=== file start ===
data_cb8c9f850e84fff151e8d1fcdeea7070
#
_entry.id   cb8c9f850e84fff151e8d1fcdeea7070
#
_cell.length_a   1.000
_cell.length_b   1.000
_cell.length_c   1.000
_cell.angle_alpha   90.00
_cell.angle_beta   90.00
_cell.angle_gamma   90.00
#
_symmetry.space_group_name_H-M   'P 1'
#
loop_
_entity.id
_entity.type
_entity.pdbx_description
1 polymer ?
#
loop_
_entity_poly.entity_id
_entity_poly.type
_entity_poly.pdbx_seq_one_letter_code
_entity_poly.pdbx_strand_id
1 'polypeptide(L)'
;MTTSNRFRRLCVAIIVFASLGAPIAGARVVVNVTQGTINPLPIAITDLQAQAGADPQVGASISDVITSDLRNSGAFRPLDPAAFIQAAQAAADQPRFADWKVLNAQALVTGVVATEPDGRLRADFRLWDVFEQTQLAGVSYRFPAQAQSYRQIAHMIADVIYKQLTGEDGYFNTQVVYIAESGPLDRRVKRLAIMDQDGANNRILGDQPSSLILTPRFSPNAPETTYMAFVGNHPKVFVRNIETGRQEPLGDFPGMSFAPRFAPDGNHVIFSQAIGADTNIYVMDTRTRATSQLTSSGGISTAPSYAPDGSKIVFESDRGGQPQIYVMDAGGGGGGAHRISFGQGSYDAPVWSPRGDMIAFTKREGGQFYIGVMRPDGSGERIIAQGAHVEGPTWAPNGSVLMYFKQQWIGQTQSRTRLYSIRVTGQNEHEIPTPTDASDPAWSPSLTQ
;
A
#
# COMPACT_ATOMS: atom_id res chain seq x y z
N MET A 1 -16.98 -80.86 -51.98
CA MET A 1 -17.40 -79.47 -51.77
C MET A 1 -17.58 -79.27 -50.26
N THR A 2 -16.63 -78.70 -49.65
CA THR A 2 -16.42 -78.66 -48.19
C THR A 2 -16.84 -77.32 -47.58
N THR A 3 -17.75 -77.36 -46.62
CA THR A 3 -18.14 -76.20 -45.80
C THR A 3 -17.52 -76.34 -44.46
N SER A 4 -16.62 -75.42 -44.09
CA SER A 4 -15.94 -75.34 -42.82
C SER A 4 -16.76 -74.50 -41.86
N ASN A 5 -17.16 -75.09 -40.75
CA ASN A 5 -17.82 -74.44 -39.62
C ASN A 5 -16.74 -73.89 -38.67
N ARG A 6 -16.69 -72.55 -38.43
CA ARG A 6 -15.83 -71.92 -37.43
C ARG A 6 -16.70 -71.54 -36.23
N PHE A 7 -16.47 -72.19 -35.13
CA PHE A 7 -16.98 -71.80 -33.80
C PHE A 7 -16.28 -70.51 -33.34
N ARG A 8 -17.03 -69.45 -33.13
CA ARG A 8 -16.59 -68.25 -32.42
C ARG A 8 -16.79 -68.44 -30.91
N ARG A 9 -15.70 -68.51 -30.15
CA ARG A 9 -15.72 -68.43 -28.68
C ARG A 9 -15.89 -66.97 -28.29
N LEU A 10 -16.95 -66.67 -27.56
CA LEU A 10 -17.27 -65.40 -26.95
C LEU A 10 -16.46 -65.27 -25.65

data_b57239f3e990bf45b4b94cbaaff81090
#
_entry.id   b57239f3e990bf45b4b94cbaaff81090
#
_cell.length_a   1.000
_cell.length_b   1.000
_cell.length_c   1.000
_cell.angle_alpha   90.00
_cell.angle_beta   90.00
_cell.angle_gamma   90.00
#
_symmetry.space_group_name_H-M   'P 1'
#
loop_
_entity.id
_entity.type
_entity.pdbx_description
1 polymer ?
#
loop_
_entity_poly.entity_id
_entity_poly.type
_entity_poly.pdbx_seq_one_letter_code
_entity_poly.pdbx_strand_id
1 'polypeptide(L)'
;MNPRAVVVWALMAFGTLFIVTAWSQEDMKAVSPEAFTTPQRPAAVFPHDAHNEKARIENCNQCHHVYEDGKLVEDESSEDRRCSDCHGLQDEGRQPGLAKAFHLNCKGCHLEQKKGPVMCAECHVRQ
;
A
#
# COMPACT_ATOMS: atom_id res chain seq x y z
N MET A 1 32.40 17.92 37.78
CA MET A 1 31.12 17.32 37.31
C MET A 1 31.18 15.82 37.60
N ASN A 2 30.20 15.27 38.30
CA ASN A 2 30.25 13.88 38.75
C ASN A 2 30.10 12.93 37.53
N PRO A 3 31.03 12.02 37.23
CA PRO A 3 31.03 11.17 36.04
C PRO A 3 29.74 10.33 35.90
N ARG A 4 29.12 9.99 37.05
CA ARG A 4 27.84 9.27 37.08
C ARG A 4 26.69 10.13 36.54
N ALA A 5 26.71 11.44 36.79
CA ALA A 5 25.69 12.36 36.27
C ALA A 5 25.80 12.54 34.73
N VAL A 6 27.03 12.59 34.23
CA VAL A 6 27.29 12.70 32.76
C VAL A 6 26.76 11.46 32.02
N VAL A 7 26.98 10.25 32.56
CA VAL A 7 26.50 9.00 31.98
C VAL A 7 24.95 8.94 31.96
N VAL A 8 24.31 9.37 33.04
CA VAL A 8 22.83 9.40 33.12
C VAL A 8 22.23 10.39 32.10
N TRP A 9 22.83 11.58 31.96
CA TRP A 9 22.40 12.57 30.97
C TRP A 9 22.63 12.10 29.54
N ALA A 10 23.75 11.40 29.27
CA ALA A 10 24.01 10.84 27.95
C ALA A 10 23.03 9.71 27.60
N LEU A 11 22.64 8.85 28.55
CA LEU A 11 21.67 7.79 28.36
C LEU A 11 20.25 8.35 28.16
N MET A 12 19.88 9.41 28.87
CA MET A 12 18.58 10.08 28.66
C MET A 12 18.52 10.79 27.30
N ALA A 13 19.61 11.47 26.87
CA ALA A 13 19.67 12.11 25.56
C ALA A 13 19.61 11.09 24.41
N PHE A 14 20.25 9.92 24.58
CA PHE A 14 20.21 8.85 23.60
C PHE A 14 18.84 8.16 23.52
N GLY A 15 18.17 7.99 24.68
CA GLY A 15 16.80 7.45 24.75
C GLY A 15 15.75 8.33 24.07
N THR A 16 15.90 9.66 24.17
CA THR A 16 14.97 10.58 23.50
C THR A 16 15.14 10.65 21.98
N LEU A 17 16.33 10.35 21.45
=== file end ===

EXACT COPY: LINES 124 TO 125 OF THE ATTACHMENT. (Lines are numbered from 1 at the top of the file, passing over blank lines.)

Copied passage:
N MET A 12 19.88 9.41 28.87
CA MET A 12 18.58 10.08 28.66